Why $\textrm{Hom}(\Lambda^2H_1(A,\mathbb Z),\mathbb Z)\cong H^2(A,\mathbb Z)$?

On page 21 of the first volume of Geometry of Algebraic Curves, there is stated the isomorphism $$\textrm{Hom}(\Lambda^2H_1(A,\mathbb Z),\mathbb Z)\cong H^2(A,\mathbb Z),$$ where $A$ is a complex torus defined by a lattice $\Lambda=H_1(A,\mathbb Z)\subset \mathbb C^g$. It is not explained, so it should be obvious, but I find no way to prove it.

Can anyone give me a clue to see why this isomorphism holds? Is it a special case of something more general (that I do not know)?

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By the characteric property of the exterior product, there is a canonical isomorphism of $\mathbb Z$- modules $$\textrm{Hom}_\mathbb Z(\Lambda^2_\mathbb ZH_1(A,\mathbb Z),\mathbb Z)= Alt^2 _\mathbb Z(H_1(A,\mathbb Z),\mathbb Z) \quad (1)$$ For a complex torus $A= V/\Lambda$ (where $V$ is a complex vector space and $\Lambda \subset V$ a full lattice) there is a canonical isomorphism $$H_1(A,\mathbb Z)=\Lambda \quad (0)$$ so that $(1)$ becomes $$\textrm{Hom}_\mathbb Z(\Lambda^2_\mathbb ZH_1(A,\mathbb Z),\mathbb Z)= Alt^2_\mathbb Z (\Lambda,\mathbb Z) \quad (2)$$

and multilinear algebra furnishes an isomorphism $$Alt^2 (\Lambda ,\mathbb Z)=\wedge ^2 \check{\Lambda} \quad (3)$$ where we have used the notation $\check {\Lambda }=Hom_\mathbb Z(\Lambda,\mathbb Z)$
Hence $(2)$ becomes $$\textrm{Hom}(\Lambda^2_\mathbb ZH_1(A,\mathbb Z),\mathbb Z)= \wedge ^2 \check{\Lambda} \quad (4)$$
From algebraic topology we have an isomorphism $$H^1(A,\mathbb Z)\stackrel {algtop} {=}Hom_\mathbb Z(H_1(A,\mathbb Z),\mathbb Z)\stackrel {(0)} {=} Hom_\mathbb Z(\Lambda,\mathbb Z)\stackrel {def} {=}\check {\Lambda } \quad (5)$$ which joined to Künneth's theorem permits to prove that the cup product $$\Lambda ^2_\mathbb Z \check {\Lambda } \stackrel {(5)}{=}\Lambda ^2_\mathbb Z H^1(A,\mathbb Z) \stackrel {cup}{\to }H^2(A,\mathbb Z) \quad (6)$$ is an isomorphism.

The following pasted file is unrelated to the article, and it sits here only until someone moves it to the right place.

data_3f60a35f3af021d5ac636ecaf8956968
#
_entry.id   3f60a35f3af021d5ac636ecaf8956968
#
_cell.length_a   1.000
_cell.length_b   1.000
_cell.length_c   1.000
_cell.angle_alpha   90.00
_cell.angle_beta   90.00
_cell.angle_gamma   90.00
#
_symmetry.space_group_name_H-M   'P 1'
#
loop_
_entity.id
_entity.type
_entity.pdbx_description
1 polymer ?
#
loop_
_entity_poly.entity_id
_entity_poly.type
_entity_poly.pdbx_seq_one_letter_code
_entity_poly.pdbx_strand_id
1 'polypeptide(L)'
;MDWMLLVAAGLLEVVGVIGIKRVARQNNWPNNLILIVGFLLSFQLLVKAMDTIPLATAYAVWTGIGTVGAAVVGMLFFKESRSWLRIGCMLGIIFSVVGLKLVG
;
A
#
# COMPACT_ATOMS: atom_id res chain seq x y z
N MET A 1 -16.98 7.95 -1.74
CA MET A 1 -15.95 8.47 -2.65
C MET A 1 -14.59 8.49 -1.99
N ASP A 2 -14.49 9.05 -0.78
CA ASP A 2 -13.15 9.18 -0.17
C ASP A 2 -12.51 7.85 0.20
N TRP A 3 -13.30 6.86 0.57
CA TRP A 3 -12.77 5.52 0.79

From $(4)$ and $(6)$ we obtain the required canonical isomorphism of $\mathbb Z$- modules $$\textrm{Hom}(\Lambda^2_\mathbb ZH_1(A,\mathbb Z),\mathbb Z)\cong H^2(A,\mathbb Z)\quad \text {(FINAL)}$$

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I have given the proof in such tedious detail in order that it might be easier to localize and discuss a possibly obscure point, but also to try and convince myself that all isomorphisms are canonical . Of course this says the same as the other, more pleasantly concise answers – Georges Elencwajg Dec 20 '12 at 17:45
Dear Georges, thank you very much for your effort in showing all the details. I still have a doubt about (1) and (6). To be completely honest, I know what the alternating algebra $\textrm{Alt}(V)$ is (for us, $V=\Lambda$), but I do not know the notation $\textrm{Alt}(V,\mathbb Z)$. Do you mean "work with $\mathbb Z$-modules instead of vector spaces"?; I know there is an isomorphism $\textrm{Alt}(V)\cong \Lambda(V)$, so in (1) I have problems with the "Hom" in the lhs. As for (6), I miss the application of Kunneth formula, but again it's my fault: I am not familiar with it yet. – Brenin Dec 22 '12 at 18:12
Dear atricolf: for a $\mathbb Z$-module $A$ the notation $Alt^2_\mathbb Z (A,\mathbb Z)$ denotes the $\mathbb Z$-module consisting of bilinear maps $b:A\times A\to \mathbb Z$ which are alternating, i.e. such that $b(a,a)=0$ for all $a\in A$. This $\mathbb Z$-module $Alt^2_\mathbb Z (A,\mathbb Z)$ is canonically isomorphic not to the $\mathbb Z$-module $\wedge^2_\mathbb Z A$ but to its dual $Hom_\mathbb Z(\wedge_\mathbb Z ^2A,\mathbb Z)$. This is because of the perfect pairing $Alt^2_\mathbb Z (A,\mathbb Z)\times \wedge^2 A\to \mathbb Z: (b,a\wedge a')\mapsto b(a,a')$. – Georges Elencwajg Dec 22 '12 at 18:49
Dear Georges, thank you very much! – Brenin Dec 24 '12 at 9:59
My pleasure, atricolf! – Georges Elencwajg Dec 24 '12 at 10:10

For a complex torus one can calculate explicitly cohomology as exterior algebra (over integers) on the lattice $\Lambda\subset \mathbb C^g$. You can find this result, for example, in Griffths and Harris Principles of Algebraic geometry. Than your isomorphism is a connection between homology and cohomology in this situation.

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Topologically, a $g$-dimensional abelian variety is the product of $2g$ circles.
Using the Kunneth Theorem, you can prove that the cohomology ring of a product of circles is generated by the $H^1$, and indeed is isomorphic to the exterior algebra on $H^1$ (with any coefficients).